House prices jumped 12.4 per cent in the year to the end of May, but the rate of growth slowed compared with the previous month, new figures show.
The Residential Property Price Index, published by the Central Statistics Office, indicated a slowdown in the year to May compared with April's figures, when prices rose 13.5 per cent.
In the capital, residential property prices increased 10.7 per cent in the year to May. Within that number, house prices increased 10.3 per cent, and apartments increased 13.5 per cent in the same period.
The highest house price growth was in Dublin city, where it stood at 14.6 per cent. The lowest growth was in south Dublin, where house prices increased 6.6 per cent.
Residential property prices in the rest of the State were 14.1 per cent higher in the year to May. House prices outside Dublin increased 13.7 per cent over the period. Apartment prices outside Dublin increased 15.5 per cent.
The midwest region showed the fastest pace of price growth, with house prices increasing 22.1 per cent. The Border region showed the slowest rate of price growth, with house prices increasing 3.7 per cent.
Overall, the national index is 20.4 per cent lower than its highest level on the eve of the financial crash in 2007.
Dublin residential property prices are 22.5 per cent lower than their February 2007 peak, while residential property prices outside Dublin are 25.5 per cent lower than their May 2007 peak.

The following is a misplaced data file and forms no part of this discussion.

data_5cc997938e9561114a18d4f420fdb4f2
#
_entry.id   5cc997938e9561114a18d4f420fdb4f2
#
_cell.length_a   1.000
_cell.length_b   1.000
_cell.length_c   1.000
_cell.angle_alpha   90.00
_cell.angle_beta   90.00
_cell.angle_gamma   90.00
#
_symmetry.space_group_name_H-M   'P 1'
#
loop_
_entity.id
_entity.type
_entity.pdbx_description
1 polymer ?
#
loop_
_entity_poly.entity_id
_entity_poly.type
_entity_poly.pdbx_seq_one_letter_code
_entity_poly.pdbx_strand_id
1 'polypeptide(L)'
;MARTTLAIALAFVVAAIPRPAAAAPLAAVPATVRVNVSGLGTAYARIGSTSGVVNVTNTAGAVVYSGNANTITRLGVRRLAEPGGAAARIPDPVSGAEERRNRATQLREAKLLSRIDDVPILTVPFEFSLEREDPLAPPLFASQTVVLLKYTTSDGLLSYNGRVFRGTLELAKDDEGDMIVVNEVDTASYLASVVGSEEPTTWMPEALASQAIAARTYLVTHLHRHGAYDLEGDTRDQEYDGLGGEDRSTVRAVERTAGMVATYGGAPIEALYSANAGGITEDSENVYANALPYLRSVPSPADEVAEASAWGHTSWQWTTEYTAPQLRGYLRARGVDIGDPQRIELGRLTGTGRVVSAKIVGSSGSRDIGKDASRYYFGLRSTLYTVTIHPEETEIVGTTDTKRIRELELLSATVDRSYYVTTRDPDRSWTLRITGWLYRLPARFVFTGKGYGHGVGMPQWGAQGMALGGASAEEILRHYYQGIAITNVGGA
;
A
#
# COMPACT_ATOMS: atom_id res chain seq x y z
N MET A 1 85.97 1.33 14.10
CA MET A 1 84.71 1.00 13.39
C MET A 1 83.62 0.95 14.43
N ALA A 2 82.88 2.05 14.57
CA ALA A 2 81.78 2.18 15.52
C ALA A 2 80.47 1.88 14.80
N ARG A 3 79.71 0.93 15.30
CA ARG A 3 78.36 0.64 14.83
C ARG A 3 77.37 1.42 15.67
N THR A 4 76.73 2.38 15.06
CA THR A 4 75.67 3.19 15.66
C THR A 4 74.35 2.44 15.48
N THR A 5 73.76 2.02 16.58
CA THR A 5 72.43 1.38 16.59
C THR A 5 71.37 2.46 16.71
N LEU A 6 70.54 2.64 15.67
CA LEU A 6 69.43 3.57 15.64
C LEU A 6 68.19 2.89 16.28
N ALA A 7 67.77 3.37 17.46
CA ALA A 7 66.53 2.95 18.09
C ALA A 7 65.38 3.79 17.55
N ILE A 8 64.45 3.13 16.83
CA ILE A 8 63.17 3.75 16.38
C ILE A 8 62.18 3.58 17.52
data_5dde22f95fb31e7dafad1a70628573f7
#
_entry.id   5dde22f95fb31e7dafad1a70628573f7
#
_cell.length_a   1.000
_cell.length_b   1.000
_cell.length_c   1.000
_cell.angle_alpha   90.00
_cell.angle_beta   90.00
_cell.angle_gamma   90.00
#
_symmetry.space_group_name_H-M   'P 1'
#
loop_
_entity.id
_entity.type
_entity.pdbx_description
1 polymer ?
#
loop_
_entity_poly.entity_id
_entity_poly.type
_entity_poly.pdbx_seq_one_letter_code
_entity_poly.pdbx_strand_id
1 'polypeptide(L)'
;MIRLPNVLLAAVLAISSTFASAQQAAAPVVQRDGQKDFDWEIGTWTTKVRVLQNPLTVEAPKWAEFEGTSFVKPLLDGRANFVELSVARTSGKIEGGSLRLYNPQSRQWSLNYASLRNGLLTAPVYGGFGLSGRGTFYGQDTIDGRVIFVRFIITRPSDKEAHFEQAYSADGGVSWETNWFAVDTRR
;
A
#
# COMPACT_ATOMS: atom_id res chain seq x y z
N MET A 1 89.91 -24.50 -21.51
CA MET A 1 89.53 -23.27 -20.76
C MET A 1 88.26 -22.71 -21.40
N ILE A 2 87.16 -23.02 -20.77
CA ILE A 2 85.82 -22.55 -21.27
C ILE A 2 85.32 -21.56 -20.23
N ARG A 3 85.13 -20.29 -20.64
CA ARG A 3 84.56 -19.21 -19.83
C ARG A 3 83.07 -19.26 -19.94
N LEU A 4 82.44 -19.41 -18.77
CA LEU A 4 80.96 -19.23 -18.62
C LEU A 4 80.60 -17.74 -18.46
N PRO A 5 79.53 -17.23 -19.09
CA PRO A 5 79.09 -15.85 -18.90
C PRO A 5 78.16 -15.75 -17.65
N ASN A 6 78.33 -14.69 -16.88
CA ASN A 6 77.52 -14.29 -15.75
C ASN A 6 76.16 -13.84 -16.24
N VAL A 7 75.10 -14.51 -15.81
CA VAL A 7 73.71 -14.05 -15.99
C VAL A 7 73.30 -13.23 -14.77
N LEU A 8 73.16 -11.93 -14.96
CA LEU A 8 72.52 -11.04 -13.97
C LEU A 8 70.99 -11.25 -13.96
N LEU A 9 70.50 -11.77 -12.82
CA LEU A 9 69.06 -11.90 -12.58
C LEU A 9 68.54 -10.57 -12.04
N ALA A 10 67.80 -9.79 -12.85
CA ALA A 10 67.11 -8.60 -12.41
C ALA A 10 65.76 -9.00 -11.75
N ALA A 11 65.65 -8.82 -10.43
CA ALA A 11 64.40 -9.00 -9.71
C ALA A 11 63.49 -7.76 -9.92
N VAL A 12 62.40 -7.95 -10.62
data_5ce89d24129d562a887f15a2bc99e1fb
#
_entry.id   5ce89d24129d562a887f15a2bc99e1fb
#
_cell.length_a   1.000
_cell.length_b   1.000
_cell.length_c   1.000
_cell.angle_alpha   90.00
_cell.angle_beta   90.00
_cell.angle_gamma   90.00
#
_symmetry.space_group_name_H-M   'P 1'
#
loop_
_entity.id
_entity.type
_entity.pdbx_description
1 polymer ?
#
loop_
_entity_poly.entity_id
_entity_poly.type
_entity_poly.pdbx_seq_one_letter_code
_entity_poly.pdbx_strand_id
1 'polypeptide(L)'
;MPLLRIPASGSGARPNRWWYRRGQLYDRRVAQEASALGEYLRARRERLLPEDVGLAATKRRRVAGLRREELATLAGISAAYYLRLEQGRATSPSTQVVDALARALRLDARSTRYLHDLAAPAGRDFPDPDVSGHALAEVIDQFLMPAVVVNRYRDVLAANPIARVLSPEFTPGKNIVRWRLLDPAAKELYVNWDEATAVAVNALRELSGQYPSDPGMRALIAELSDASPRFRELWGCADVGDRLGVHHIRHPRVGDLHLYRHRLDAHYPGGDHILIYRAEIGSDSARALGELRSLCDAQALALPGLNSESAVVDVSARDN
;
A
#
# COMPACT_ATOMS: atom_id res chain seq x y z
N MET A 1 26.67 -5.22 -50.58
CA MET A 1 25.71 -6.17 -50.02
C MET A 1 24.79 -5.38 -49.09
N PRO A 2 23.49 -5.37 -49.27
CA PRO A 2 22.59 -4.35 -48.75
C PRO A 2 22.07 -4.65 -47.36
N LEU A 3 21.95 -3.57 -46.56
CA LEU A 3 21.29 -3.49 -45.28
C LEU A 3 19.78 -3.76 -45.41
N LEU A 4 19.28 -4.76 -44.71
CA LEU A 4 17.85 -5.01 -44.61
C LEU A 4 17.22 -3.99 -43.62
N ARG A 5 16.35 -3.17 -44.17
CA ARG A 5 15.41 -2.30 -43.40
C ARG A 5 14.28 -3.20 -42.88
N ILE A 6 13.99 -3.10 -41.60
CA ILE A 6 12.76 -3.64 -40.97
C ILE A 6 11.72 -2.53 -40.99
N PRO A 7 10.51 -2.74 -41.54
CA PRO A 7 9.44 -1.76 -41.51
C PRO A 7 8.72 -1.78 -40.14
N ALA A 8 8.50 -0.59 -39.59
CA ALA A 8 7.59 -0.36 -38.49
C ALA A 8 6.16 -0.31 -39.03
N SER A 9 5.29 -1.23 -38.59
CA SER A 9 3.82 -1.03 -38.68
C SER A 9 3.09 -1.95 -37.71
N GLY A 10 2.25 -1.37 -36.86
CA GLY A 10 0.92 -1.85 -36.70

From the trough in early 2013, prices nationally have increased 77.7 per cent.
In Dublin prices have increased 91.9 per cent from their February 2012 low, while outside the capital they are 71.4 per cent higher than the trough.
Merrion Capital economist Alan McQuaid said housing has now overtaken health as the "main political hot potato".
“The key focus in Budget 2018 was on measures/initiatives that should help alleviate the problems going forward, but unfortunately things won’t change overnight,” he said. “But at least the Government has acknowledged that something dramatic needs to be done, and sooner rather than later.
“However, as we wait for the measures to come through, residential property prices will continue to rise, although anecdotal evidence suggests house price growth may have started to ease, especially in Dublin.
“Still, we see house price growth staying in positive territory on a year-on-year basis for the immediate future. The biggest rise this year is likely to come from outside the capital, with the asking price for houses in more expensive areas rising at a slower rate.”
Mr McQuaid said changes to Central Bank Ireland rules mean that in more expensive areas, the trend of increasing house prices would not be as pronounced.
“Previously, up to a fifth of mortgages were allowed to exceed a loan-to-income ratio of 3½,” he said. “But this is becoming even tighter in 2018, with only 10 per cent of those trading up allowed to breach that rule.
“The allocation remains unchanged for first-time buyers. Dublin prices will be out of reach for more borrowers as a result, while in other areas where buyers will not need to borrow as much, prices will see stronger growth.”